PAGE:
Food Of The Gods: The Search for the Original Tree of Knowledge

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Ebury Publishing, Feb 23, 2010 - Religion - 336 pages

A journey to some of the Earth's most endangered people in the remote Upper Amazon. . . . a look at the rituals of the Bwiti cults of Gabon and Zaire. . . . . a field watch on the eating habits of 'stoned' apes and chimpanzees - these adventures are all a part of ethnobotanist Terence McKenna's extraordinary quest to discover the fruit of the Tree of Knowledge. He wonders why, as a species, we are so fascinated by altered states of consciousness. Can they reveal something about our origins as human beings and our place in nature?

As an odyssey of mind, body and spirit, Food of the Gods is one of the most fascinating and surprising histories of consciousness ever written. And as a daring work of scholarship and exploration, it offers an inspiring vision for individual fulfilment and a humane basis for our interaction which each other and with the natural world.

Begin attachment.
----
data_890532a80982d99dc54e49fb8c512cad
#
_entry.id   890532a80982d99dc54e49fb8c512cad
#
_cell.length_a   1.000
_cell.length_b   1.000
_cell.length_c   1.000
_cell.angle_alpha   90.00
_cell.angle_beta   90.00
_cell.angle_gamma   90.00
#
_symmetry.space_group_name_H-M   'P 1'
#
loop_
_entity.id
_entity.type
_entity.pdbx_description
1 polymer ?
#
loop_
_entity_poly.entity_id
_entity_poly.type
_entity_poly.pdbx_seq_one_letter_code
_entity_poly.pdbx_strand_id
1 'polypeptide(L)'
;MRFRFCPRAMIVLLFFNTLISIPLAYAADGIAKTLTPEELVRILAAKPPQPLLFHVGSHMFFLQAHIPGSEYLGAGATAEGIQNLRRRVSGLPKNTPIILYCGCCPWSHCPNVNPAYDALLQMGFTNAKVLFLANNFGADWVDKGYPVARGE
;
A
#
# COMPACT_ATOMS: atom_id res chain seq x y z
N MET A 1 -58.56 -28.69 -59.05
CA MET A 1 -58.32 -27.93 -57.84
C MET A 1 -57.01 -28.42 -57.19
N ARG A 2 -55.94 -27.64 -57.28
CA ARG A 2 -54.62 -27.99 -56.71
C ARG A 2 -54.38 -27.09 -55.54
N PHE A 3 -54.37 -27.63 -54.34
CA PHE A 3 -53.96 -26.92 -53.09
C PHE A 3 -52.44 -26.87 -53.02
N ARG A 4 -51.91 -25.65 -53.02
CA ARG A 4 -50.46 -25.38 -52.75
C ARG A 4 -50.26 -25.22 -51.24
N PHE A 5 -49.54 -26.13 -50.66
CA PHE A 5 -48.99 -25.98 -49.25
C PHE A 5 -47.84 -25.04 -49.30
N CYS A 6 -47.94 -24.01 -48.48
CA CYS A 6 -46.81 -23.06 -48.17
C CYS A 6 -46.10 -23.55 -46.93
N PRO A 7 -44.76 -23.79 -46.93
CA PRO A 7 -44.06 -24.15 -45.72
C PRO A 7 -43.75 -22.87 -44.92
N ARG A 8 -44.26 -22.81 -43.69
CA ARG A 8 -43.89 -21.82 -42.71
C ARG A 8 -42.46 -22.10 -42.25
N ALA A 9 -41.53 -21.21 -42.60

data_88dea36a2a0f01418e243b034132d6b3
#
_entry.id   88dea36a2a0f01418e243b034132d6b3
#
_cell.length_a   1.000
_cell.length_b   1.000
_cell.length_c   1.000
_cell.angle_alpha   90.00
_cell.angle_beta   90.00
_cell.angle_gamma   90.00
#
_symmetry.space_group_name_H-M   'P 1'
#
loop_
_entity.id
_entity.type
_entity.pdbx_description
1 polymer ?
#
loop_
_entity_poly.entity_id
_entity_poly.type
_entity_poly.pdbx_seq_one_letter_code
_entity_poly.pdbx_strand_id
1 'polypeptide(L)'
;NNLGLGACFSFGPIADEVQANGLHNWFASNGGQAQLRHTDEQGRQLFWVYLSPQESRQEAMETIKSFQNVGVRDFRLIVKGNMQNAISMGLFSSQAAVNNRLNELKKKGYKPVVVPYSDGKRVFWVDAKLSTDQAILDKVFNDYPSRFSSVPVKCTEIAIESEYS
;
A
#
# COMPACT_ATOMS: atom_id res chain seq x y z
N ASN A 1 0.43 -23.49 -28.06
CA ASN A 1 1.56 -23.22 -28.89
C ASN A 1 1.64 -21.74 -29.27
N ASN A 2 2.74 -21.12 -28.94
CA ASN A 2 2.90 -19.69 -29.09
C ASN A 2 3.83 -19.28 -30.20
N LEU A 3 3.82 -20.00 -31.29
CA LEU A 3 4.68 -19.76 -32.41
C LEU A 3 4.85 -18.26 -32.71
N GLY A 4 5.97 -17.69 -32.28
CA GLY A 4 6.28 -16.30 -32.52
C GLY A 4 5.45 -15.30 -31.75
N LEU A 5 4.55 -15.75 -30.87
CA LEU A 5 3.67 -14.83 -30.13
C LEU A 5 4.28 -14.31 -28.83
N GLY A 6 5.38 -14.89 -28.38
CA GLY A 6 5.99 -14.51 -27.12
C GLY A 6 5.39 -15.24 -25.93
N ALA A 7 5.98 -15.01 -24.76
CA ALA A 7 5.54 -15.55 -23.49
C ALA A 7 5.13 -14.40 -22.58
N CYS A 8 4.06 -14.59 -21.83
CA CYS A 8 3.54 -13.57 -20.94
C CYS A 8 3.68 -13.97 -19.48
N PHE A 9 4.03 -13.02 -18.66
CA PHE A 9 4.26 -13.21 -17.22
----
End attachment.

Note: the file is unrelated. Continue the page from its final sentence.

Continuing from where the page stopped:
'Brilliant, provocative, opinionated, poetic and inspiring. . . . . Essential reading for anyone who ever wondered why people take drugs.' Rupert Sheldrake

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About the author (2010)

Terence McKenna (1946–2000) was an American ethnobotanist, psychonaut and author noted for his knowledge of psychedelics, metaphysics and subjects ranging from shamanism to the origins of language and civilization. His other books include Food of the Gods, The Archaic Revival and, with Dennis McKenna, The Invisible Landscape.

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